Fill in the Blank

Tim Van SoelenThe CACE RoundtableLeave a Comment


  1. The schools that parents want to entrust their children to_________ (fill-in-the-blank).
  2. The schools that students want to be invited into __________ (fill-in-the-blank).

Fill-in-the-blank questions are some of my favorites. While they remain on the lower end of Bloom’s Taxonomy (comprehension and understanding), they are relatively easy to write (as a teacher) and relatively easy to answer (as a student). It seemed almost like cheating when the teacher was kind enough to provide a word bank off to the right of the list of questions. And, one can use deductive reasoning when down to the last two or three questions. Fill-in-the-blank questions often serve as a litmus test for learner comprehension. There is little room for guessing and learners must know the information in order to show that they did comprehend the information.

The questions in the title are important ones, a litmus test of sorts for classroom teachers and administrators. Stop for a moment and fill in this blank from the perspective of the parents who are investing their resources, with a deep hope that your school will meet their litmus test. Now answer the second question (note there is not a word bank for you to choose from!). What classroom culture or school wide culture can be created so that students really want to come to school? How can such a culture be created? A few practices for your consideration:

  1. Greet students at the door. Consider the difference between someone standing at the door, awaiting a high five, fist bump, handshake or just a hello and walking into a room where the teaching is sitting at his/her desk prepping for the day. This habit reminds us of the unique privilege that we have to teach, to be entrusted with God’s image-bearers and called to the task of guiding and unfolding God’s world to each one.
  2. Have something going on – music playing, a video streaming, games to be played, brain teasers, question of the day – make that first moment invitational. I love to walk up to schools and hear music playing in the courtyards or reading the rotating display boards when the content includes encouraging quotes, celebrations of learning as well as information.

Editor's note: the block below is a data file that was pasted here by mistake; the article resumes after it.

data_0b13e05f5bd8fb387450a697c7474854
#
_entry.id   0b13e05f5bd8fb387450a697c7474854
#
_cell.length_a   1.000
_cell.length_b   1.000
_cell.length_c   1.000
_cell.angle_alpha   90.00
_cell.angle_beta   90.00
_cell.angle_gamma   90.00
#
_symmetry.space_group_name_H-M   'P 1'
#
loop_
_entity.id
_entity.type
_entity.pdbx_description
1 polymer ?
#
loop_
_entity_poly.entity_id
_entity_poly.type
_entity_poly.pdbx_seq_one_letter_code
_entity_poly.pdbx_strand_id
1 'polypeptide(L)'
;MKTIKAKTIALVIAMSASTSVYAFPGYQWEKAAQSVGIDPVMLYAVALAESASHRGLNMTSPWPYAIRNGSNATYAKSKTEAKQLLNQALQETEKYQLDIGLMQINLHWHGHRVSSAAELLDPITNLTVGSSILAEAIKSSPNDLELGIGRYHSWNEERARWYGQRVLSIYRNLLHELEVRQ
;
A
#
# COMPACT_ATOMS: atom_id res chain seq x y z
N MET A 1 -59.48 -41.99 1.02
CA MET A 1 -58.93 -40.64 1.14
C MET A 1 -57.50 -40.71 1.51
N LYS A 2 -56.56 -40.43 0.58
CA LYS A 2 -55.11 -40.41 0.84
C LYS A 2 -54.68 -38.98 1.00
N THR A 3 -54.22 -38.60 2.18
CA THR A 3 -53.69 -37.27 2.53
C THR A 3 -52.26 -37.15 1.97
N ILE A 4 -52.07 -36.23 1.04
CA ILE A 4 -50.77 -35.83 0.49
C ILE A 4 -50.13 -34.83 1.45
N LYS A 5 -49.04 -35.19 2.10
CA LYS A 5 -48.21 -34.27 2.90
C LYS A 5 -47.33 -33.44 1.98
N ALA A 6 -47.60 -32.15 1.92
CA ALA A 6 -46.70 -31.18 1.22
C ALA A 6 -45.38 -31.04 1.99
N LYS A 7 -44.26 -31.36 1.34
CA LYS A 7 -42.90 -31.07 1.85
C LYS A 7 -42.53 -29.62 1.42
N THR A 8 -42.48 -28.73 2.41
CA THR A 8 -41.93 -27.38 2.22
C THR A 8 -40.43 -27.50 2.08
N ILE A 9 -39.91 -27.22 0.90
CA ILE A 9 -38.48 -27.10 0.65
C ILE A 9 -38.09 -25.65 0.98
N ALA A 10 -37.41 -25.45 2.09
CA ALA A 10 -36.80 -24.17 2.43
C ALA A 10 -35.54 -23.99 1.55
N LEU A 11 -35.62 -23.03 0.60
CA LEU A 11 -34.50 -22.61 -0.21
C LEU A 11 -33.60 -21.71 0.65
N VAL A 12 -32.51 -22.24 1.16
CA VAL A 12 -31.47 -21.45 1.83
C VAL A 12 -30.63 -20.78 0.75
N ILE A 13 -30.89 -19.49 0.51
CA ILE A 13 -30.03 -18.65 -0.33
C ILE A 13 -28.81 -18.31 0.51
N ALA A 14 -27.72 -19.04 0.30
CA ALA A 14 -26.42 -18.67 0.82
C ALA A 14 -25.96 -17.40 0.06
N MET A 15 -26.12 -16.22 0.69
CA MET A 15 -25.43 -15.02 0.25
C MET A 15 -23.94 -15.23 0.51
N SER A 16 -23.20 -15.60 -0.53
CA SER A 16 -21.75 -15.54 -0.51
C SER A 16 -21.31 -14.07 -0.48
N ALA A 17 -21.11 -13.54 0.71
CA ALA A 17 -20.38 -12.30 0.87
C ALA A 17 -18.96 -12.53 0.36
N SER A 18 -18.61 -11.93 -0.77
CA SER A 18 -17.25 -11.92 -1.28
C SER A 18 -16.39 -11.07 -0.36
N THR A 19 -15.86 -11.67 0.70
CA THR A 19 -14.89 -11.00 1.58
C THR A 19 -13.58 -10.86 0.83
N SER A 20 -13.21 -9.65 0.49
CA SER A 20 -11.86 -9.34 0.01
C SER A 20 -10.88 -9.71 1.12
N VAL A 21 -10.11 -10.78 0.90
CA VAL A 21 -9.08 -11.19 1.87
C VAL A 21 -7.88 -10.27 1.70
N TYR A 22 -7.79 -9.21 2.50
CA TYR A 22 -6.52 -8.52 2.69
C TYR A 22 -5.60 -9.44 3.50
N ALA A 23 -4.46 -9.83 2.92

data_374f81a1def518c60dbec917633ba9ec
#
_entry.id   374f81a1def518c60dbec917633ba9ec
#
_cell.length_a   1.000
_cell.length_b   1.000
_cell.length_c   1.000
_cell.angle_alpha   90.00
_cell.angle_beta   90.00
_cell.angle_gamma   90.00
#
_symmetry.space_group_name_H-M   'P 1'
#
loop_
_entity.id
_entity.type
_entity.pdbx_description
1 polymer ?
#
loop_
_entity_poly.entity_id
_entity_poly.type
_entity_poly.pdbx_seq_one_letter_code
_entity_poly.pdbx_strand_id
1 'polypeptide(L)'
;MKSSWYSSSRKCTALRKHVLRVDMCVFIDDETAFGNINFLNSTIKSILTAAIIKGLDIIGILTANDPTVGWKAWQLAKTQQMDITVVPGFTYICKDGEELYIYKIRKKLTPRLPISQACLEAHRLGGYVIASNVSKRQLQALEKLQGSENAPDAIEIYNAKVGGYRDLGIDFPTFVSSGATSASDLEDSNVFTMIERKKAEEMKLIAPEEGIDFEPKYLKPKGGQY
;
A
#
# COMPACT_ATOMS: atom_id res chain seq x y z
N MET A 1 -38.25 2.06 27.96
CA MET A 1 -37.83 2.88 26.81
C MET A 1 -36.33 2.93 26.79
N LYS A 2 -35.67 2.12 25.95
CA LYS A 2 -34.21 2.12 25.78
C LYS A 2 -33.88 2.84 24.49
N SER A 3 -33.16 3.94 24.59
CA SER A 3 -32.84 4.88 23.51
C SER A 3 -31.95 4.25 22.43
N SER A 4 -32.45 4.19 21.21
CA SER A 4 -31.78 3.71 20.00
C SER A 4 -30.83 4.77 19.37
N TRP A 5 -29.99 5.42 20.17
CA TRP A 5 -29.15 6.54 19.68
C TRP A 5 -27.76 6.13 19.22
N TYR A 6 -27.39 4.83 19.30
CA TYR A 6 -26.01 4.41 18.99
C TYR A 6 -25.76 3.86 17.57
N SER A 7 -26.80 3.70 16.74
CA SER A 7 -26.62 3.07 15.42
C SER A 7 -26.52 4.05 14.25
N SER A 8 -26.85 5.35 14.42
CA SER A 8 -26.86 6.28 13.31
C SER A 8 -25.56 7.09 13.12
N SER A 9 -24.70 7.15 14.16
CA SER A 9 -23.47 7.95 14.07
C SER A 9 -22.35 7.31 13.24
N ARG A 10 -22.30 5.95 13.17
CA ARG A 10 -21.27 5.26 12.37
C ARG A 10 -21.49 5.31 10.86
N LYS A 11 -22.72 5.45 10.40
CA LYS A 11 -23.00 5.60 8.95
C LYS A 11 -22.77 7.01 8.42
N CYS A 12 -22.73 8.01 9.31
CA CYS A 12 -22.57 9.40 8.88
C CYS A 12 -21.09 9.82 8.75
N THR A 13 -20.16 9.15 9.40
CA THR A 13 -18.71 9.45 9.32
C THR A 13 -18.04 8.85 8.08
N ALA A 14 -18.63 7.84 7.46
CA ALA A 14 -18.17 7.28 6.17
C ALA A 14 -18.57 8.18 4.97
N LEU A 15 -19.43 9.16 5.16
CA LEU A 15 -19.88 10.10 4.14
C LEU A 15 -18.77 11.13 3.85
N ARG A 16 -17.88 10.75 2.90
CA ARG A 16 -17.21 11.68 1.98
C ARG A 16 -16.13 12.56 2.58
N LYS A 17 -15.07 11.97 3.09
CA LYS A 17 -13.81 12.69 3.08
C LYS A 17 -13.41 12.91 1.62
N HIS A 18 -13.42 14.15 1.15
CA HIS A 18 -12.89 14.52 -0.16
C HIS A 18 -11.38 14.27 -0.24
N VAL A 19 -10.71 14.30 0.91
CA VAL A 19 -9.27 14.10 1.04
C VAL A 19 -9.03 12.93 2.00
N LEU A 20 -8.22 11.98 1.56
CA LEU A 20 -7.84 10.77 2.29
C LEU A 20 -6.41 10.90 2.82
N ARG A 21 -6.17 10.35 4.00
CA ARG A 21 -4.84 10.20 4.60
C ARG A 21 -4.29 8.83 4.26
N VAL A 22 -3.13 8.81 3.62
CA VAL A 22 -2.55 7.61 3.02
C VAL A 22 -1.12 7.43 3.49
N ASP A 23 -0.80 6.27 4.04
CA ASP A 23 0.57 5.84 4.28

3. Ensure that the first interactions with parents and students are positive ones. This means you cannot wait for that first interaction to happen. Waiting is like landing on the Chance drawing card space of Monopoly. You could Advance to Go and pick up the $200 or Take a walk on the Boardwalk only to find out the owner has a hotel and you are now bankrupt. I love the practices of preschool teachers who spend the week before school doing home visits, getting to know the family and child in their context. However, even a phone call prior to Day One can ensure the first interaction is a positive one.
  4. Design your classroom with your students. This is very difficult to do in the early grades as teachers take incredible pride and ownership of their space. There are so many learning centers and visual cues needed in our classrooms but let’s leave some space for the classroom becoming “our space”, for their work (in draft form and in finished form), and for their physical creativity to flourish. And, from a win-win perspective, it will save you a bunch of time at the beginning of the year!
  5. Love them unconditionally. There is no substitute for modeling love in our classrooms, the kind of love that is new every morning. The kind of love we receive from the Father. The kind of love they will remember for a lifetime.

As you fill-in-the-blank on these two questions, leave some room for more than one answer but don’t guess or deductively reason. Discover the answers through inductive reasoning and invitational practices. Ask these questions directly and indirectly of your students and parents. You will have parents who desire an orderly space for their child while others will want some messy areas. You will have students for whom you will certainly need to show love that is new every morning and others who will give you that unconditional love for when you miss the mark. Our ability to allow multiple answers is our invitation to be part of this school and this classroom. Our ability to enfold their answers into a school wide culture that is invitational through practice will make the difference.


  • Tim Van Soelen

    Dr. Tim Van Soelen serves as the Director of CACE. Tim is also a professor of education at Dordt University. He has served as a principal, assistant principal, and middle school math and computer teacher at schools in South Dakota and California. Tim has his undergraduate degree from Dordt and advanced degrees from Azusa Pacific University and the University of South Dakota.

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